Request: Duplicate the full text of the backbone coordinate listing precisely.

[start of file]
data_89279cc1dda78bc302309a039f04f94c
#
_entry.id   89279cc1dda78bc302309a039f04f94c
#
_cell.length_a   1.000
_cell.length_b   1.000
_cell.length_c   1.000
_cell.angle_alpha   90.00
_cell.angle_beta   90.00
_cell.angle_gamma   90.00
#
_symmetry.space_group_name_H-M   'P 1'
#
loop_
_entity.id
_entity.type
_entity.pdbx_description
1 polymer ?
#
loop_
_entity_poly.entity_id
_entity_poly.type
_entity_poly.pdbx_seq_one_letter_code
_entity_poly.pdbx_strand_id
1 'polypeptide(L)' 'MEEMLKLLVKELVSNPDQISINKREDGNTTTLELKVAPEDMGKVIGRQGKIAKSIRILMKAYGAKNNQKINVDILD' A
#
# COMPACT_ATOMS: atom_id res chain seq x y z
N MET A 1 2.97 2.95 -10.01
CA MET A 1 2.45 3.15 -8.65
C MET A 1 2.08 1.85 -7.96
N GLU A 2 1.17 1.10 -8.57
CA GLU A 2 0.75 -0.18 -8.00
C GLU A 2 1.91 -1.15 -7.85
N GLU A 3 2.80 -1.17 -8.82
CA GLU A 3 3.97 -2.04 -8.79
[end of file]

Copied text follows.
data_89279cc1dda78bc302309a039f04f94c
#
_entry.id   89279cc1dda78bc302309a039f04f94c
#
_cell.length_a   1.000
_cell.length_b   1.000
_cell.length_c   1.000
_cell.angle_alpha   90.00
_cell.angle_beta   90.00
_cell.angle_gamma   90.00
#
_symmetry.space_group_name_H-M   'P 1'
#
loop_
_entity.id
_entity.type
_entity.pdbx_description
1 polymer ?
#
loop_
_entity_poly.entity_id
_entity_poly.type
_entity_poly.pdbx_seq_one_letter_code
_entity_poly.pdbx_strand_id
1 'polypeptide(L)' 'MEEMLKLLVKELVSNPDQISINKREDGNTTTLELKVAPEDMGKVIGRQGKIAKSIRILMKAYGAKNNQKINVDILD' A
#
# COMPACT_ATOMS: atom_id res chain seq x y z
N MET A 1 2.97 2.95 -10.01
CA MET A 1 2.45 3.15 -8.65
C MET A 1 2.08 1.85 -7.96
N GLU A 2 1.17 1.10 -8.57
CA GLU A 2 0.75 -0.18 -8.00
C GLU A 2 1.91 -1.15 -7.85
N GLU A 3 2.80 -1.17 -8.82
CA GLU A 3 3.97 -2.04 -8.79